Dyslexia is a learning disorder that involves difficulty reading due to problems identifying speech sounds and learning how they relate to letters and words (decoding). Also called reading disability, dyslexia affects areas of the brain that process language.

People with dyslexia have normal intelligence and usually have normal vision. Most children with dyslexia can succeed in school with tutoring or a specialized education program. Emotional support also plays an important role.

Though there's no cure for dyslexia, early assessment and intervention result in the best outcome. Sometimes dyslexia goes undiagnosed for years and isn't recognized until adulthood, but it's never too late to seek help.


Signs of dyslexia can be difficult to recognize before your child enters school, but some early clues may indicate a problem. Once your child reaches school age, your child's teacher may be the first to notice a problem. Severity varies, but the condition often becomes apparent as a child starts learning to read.

Before school

  1. Signs that a young child may be at risk of dyslexia include:
  2. Late talking
  3. Learning new words slowly
  4. Problems forming words correctly, such as reversing sounds in words or confusing words that sound alike
  5. Problems remembering or naming letters, numbers and colors
  6. Difficulty learning nursery rhymes or playing rhyming games

School age

Once your child is in school, dyslexia signs and symptoms may become more apparent, including:

  1. Reading well below the expected level for age
  2. Problems processing and understanding what he or she hears
  3. Difficulty finding the right word or forming answers to questions
  4. Problems remembering the sequence of things
  5. Difficulty seeing (and occasionally hearing) similarities and differences in letters and words
  6. Inability to sound out the pronunciation of an unfamiliar word
  7. Difficulty spelling
  8. Spending an unusually long time completing tasks that involve reading or writing
  9. Avoiding activities that involve reading

Teens and adults

Dyslexia signs in teens and adults are similar to those in children. Some common dyslexia signs and symptoms in teens and adults include:

  1. Difficulty reading, including reading aloud
  2. Slow and labor-intensive reading and writing
  3. Problems spelling
  4. Avoiding activities that involve reading
  5. Mispronouncing names or words, or problems retrieving words
  6. Trouble understanding jokes or expressions that have a meaning not easily understood from the specific words (idioms), such as "piece of cake" meaning "easy"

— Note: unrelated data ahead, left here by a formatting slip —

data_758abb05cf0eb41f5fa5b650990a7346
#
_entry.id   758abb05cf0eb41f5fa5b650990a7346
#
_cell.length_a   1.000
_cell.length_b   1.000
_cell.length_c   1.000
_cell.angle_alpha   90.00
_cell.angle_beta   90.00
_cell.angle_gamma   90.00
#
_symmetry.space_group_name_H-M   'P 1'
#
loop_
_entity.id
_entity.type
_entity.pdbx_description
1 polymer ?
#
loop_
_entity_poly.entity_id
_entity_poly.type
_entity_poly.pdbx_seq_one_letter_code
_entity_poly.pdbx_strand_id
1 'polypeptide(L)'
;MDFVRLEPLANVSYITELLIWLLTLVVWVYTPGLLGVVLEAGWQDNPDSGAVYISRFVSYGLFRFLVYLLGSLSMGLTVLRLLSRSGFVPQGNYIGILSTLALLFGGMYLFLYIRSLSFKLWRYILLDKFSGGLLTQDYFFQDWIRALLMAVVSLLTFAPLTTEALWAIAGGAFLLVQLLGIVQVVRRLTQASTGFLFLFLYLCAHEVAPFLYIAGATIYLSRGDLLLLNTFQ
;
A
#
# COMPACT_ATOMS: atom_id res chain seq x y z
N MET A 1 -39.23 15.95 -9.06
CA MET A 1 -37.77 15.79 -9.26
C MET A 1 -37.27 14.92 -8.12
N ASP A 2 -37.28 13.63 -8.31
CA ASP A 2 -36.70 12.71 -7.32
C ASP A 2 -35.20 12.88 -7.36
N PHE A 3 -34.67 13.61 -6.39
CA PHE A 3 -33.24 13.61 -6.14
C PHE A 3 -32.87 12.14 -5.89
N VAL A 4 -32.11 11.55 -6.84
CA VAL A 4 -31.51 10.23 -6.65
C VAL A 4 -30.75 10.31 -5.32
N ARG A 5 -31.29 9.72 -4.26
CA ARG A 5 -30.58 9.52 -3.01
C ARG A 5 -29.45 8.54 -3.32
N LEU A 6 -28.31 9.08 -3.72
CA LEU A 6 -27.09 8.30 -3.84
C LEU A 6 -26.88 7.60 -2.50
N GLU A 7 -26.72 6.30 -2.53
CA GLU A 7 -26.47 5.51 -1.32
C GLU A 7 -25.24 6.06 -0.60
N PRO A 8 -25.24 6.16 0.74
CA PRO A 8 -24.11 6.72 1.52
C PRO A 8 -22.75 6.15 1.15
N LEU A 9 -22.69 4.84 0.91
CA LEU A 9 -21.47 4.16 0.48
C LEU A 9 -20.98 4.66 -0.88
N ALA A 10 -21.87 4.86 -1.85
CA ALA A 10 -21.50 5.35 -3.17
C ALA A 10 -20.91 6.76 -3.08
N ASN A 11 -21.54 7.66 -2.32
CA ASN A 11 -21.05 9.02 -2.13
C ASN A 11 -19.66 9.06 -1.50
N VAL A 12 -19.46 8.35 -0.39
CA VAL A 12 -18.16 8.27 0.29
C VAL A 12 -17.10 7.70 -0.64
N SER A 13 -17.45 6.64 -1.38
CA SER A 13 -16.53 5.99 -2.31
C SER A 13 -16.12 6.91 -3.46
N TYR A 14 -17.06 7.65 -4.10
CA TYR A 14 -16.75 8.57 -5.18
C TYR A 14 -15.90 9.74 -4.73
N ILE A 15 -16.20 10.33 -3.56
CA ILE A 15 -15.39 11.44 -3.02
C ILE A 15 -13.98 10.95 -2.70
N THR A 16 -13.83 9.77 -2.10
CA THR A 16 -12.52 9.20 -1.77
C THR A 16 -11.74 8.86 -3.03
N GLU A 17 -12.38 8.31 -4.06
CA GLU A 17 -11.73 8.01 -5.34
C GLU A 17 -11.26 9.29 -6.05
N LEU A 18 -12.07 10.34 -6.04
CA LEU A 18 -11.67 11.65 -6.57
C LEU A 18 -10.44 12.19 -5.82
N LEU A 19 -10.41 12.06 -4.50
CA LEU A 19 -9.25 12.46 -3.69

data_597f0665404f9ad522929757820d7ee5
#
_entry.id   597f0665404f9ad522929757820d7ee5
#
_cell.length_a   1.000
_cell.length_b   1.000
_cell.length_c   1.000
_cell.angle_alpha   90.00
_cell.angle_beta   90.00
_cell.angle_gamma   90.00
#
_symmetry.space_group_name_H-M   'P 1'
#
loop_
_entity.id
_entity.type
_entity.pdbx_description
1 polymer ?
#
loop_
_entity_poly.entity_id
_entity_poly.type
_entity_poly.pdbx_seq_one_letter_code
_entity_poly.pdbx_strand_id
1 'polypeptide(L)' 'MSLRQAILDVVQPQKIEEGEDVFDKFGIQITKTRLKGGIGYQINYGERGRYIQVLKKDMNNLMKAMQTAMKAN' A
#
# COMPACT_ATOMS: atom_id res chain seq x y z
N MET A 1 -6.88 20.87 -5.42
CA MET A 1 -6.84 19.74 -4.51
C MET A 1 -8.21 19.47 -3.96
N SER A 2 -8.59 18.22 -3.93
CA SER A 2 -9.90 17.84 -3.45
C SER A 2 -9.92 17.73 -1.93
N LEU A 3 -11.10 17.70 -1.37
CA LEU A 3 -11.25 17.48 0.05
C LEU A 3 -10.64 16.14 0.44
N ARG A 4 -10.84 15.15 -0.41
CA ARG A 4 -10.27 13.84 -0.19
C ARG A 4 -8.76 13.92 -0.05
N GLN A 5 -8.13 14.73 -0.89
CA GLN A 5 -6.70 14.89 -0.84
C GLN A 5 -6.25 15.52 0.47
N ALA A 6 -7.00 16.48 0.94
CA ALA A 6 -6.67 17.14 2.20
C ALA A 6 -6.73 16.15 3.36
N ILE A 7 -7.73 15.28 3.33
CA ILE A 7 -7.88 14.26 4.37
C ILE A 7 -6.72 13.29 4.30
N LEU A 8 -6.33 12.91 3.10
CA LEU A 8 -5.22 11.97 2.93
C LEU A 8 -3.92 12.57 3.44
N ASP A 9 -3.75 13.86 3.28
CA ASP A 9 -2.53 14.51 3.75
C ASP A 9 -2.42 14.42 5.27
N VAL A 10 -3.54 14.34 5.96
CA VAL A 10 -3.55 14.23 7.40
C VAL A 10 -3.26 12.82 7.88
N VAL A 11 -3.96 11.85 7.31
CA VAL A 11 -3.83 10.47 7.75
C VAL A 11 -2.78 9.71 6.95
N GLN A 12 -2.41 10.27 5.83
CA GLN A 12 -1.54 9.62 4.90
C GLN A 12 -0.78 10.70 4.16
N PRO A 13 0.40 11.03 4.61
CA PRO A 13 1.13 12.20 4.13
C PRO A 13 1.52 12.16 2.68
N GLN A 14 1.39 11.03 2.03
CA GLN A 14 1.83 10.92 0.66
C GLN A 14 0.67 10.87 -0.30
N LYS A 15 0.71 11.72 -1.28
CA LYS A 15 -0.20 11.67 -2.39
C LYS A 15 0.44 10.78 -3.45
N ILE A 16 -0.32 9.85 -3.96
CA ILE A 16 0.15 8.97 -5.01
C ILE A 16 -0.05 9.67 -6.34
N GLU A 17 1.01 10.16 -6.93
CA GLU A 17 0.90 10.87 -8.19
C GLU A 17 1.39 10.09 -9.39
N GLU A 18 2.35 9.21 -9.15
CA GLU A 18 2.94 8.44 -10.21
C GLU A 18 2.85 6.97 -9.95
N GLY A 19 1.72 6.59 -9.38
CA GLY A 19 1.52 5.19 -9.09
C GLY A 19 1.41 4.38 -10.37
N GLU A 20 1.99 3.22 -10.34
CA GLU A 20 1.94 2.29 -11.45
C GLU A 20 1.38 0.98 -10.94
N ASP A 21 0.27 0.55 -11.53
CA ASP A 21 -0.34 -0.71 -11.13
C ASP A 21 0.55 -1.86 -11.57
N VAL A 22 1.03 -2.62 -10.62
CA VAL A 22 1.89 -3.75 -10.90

7. Spending an unusually long time completing tasks that involve reading or writing
  8. Difficulty summarizing a story
  9. Trouble learning a foreign language
  10. Difficulty memorizing
  11. Difficulty doing math problems

When to see a doctor

Though most children are ready to learn reading by kindergarten or first grade, children with dyslexia often can't grasp the basics of reading by that time. Talk with your doctor if your child's reading level is below what's expected for his or her age or if you notice other signs of dyslexia.

When dyslexia goes undiagnosed and untreated, childhood reading difficulties continue into adulthood.


Dyslexia tends to run in families. It appears to be linked to certain genes that affect how the brain processes reading and language, as well as risk factors in the environment.

Risk factors

Dyslexia risk factors include:

  1. A family history of dyslexia or other learning disabilities
  2. Premature birth or low birth weight
  3. Exposure during pregnancy to nicotine, drugs, alcohol or infection that may alter brain development in the fetus
  4. Individual differences in the parts of the brain that enable reading


Dyslexia can lead to a number of problems, including:

Trouble learning. Because reading is a skill basic to most other school subjects, a child with dyslexia is at a disadvantage in most classes and may have trouble keeping up with peers.

Social problems. Left untreated, dyslexia may lead to low self-esteem, behavior problems, anxiety, aggression, and withdrawal from friends, parents and teachers.

Problems as adults. The inability to read and comprehend can prevent a child from reaching his or her potential as the child grows up. This can have long-term educational, social and economic consequences.

Children who have dyslexia are at increased risk of having attention-deficit/hyperactivity disorder (ADHD), and vice versa. ADHD can cause difficulty sustaining attention as well as hyperactivity and impulsive behavior, which can make dyslexia harder to treat.